Q. So, in my climate, where our frost-free date is maybe more like mid-May, or third week of May, something like that, and I think I can put these cool-season guys, like you were just speaking about, cauliflower, broccoli, I think of putting them out maybe two, three weeks before the frost date. Maybe even a little earlier, maybe four weeks, I don’t know. I might start them for six weeks inside. That’s my sort of rough … So, it’s the same thing, but in a different part of the country. You have a greenhouse, natural light. I’m doing them under light in a warmer environment, as if it’s later, so to speak. But the formula works out either way, I think.
A. Yes. And for us, for broccoli, cauliflower, cabbage, Brussels sprouts—that clan, if you will—my favorite, if I’m thinking about it from my home-garden perspective of really wanting to get food out of it, then my favorite sized pots to use for starting them are actually fairly large. They’re about 2 inches square, and about 3 inches deep.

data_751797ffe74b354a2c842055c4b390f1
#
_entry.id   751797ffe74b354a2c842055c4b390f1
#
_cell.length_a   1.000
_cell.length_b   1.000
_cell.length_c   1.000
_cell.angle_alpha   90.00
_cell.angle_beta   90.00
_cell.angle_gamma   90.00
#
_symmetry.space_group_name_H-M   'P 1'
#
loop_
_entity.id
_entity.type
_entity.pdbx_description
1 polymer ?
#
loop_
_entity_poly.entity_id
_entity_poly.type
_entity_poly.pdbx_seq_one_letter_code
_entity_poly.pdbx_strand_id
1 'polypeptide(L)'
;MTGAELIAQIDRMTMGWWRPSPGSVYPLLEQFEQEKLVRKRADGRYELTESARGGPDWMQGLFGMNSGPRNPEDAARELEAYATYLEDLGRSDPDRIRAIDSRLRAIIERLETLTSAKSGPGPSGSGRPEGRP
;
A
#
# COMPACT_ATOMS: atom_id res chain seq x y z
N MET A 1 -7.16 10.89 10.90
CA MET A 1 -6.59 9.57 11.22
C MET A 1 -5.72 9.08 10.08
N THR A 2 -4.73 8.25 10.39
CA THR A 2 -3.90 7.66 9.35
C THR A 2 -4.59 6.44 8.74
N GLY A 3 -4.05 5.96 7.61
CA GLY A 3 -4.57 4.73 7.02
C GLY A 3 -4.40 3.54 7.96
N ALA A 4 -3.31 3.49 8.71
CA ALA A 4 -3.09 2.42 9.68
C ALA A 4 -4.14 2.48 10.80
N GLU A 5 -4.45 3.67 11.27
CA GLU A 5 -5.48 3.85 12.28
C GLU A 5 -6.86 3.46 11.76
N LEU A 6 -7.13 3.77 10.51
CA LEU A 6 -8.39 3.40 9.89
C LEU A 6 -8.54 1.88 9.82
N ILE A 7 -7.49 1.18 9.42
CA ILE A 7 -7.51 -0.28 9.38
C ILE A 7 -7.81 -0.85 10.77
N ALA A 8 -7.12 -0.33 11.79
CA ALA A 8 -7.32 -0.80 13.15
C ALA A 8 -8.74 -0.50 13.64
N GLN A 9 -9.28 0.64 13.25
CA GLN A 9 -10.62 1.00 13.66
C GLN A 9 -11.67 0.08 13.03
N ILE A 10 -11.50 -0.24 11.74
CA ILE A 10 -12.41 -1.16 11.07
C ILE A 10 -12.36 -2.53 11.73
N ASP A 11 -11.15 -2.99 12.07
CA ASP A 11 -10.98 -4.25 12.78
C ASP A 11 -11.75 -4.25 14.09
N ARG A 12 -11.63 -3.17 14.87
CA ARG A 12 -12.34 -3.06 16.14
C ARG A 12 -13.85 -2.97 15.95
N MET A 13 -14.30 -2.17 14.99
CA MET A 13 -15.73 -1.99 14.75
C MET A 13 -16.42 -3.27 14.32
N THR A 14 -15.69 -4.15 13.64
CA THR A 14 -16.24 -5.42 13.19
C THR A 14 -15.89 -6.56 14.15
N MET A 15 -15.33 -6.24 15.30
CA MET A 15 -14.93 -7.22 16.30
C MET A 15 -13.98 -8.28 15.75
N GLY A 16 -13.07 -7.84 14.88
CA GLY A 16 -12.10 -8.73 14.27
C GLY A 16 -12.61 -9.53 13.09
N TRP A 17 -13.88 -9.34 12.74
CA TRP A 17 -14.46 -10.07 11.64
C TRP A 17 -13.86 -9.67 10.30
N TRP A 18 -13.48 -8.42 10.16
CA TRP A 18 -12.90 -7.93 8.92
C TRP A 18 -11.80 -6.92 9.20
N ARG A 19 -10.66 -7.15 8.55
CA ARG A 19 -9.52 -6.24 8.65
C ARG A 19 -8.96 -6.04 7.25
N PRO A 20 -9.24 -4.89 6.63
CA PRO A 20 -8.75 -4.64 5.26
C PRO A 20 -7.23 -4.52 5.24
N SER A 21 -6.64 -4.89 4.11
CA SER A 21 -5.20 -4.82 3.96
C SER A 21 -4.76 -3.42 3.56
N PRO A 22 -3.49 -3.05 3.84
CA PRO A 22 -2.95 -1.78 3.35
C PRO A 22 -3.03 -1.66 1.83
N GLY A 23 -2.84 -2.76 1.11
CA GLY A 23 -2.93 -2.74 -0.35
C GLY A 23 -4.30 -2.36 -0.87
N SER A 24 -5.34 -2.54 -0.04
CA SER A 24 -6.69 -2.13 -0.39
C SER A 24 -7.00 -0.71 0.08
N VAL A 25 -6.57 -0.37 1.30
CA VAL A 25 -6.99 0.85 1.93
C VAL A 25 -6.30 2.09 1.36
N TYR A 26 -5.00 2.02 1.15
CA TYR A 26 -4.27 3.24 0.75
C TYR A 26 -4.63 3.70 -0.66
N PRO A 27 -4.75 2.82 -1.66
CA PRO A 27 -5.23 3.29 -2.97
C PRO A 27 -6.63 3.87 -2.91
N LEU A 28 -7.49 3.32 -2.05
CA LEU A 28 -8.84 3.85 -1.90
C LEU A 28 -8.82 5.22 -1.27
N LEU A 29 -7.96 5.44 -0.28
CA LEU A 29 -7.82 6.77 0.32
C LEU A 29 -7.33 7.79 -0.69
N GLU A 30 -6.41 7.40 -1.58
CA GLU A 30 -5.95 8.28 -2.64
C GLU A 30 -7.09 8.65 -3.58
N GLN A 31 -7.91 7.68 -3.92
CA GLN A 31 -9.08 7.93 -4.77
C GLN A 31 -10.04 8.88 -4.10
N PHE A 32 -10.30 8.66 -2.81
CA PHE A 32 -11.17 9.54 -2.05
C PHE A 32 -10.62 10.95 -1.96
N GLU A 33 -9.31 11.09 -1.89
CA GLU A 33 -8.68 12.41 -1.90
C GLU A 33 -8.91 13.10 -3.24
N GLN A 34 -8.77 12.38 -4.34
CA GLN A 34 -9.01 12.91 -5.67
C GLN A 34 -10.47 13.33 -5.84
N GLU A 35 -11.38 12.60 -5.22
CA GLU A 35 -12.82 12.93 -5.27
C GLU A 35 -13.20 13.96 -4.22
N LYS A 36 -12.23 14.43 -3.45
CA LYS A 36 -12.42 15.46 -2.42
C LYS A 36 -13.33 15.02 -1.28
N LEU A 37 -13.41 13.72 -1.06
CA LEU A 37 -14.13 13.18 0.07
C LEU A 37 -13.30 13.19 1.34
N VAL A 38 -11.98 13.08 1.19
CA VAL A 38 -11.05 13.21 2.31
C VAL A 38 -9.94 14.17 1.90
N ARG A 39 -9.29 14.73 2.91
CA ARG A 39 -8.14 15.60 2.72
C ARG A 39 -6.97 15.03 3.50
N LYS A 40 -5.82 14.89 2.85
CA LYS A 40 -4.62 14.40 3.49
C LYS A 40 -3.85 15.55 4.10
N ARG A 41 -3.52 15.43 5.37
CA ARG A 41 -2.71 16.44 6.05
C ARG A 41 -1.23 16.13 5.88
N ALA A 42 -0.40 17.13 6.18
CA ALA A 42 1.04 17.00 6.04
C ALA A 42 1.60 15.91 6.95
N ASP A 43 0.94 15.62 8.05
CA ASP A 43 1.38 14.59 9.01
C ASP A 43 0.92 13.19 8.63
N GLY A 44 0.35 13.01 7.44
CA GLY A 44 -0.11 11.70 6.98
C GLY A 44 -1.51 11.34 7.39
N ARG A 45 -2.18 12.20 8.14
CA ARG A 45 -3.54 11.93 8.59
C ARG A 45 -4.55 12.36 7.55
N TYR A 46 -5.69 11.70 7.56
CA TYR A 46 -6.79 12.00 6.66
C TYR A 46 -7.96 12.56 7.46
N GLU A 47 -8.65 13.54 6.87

Then you get a really healthy, large transplant, so when you put it out, the plant can afford to lose a couple leaves to pests, or slugs, or what have you, as opposed to smaller starts, where if it loses a little bit, it’s going to be really stressed.
Q. Well, and sometimes you see them in cell and traditional six- or four-packs in the nursery, and they’ve already started to sort of stretch; they look spindly. You know what I mean? They’ve lost a lot of leaves, and it’s like, oh boy, that guy’s not happy. And so you’re saying, it would have liked having double the amount of soil volume and nutrition. [Above, ‘Snowball’ self-blanching cauliflower and ‘Red Express’ cabbage.]
Q. O.K., good. So, not so many people that I know grow collards as they do kale. Do you find that out there, too? Is it more kale than collards?